In a previous post I talked about how tools like word2vec are used to numerically understand the meanings behind words. In this post, I’m going to continue that discussion by describing ways we can find numerical representations for whole documents. So, I’ll be assuming you’re already familiar with the concept of word embeddings.
Why do we need document embeddings? Many real-world applications need to understand the content of text which is longer than just a single word.
I think its way to hard to manage small projects. There are so many project planning platforms out there and they typically fall into one of two major pitfalls for small teams. Either they are free and simplistic, i.e. Trello, or they are expensive and complicated, i.e. Jira.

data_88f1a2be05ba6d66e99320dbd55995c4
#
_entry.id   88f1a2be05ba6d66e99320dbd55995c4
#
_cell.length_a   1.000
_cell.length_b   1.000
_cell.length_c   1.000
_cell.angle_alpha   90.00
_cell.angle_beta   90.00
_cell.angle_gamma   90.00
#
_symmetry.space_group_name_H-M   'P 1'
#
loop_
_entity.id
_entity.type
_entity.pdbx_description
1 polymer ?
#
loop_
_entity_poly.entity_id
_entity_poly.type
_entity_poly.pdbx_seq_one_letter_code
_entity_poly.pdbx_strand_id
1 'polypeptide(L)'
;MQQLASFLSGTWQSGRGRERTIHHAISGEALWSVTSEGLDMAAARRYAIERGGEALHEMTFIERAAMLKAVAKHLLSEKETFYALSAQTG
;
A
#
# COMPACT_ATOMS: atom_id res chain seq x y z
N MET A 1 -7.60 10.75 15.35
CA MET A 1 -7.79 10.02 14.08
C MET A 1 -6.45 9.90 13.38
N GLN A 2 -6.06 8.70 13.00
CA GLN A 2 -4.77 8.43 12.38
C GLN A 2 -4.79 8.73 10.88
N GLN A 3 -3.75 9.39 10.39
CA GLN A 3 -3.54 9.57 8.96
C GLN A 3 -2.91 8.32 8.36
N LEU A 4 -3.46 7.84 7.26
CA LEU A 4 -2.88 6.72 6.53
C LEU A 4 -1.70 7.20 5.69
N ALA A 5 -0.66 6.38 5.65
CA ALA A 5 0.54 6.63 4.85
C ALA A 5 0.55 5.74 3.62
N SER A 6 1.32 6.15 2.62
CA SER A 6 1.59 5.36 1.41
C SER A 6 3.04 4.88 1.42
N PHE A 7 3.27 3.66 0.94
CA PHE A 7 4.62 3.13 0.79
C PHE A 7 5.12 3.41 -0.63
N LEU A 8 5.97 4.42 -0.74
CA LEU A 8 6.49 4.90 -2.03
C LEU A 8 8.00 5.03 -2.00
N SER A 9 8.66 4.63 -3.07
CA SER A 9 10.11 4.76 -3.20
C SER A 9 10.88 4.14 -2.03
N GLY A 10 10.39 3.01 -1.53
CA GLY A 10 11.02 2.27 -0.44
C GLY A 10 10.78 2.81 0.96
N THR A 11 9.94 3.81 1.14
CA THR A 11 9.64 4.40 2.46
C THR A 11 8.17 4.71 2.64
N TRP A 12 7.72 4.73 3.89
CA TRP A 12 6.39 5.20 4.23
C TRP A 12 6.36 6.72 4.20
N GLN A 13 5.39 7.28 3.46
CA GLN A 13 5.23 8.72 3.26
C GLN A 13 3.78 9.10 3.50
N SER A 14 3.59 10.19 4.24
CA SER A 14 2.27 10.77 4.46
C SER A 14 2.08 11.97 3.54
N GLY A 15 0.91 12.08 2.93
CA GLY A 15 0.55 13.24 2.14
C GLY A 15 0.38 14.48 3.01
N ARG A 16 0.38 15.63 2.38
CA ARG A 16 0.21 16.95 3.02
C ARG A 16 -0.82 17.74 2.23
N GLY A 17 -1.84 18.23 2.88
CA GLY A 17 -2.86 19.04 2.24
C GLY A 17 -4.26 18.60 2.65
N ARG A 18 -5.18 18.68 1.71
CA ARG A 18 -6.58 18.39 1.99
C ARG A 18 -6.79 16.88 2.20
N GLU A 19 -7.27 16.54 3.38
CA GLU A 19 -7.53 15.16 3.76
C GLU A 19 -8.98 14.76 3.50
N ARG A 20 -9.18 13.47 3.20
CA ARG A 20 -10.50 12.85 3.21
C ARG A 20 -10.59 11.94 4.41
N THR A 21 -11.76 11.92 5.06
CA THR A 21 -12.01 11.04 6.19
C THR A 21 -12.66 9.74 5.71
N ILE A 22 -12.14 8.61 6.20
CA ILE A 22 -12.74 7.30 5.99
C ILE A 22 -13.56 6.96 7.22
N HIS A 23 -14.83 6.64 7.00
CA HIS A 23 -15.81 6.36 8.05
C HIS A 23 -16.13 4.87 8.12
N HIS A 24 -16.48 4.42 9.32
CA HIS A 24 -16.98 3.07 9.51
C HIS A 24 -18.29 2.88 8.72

Of course, there are millions of people who make these systems work for them everyday, but in my experience I find that it is hard for a small, well-intentioned group to actually use these.
Recently, in text mining circles, a new method of representing words has taken off. This has been due, in a large part, to recent papers from Mikolov et al. and tools like word2vec 1. Since then, many other projects have applied this concept to a wide variety of areas within data mining 2. So what is all the hype about? What are these embeddings and why do we need them?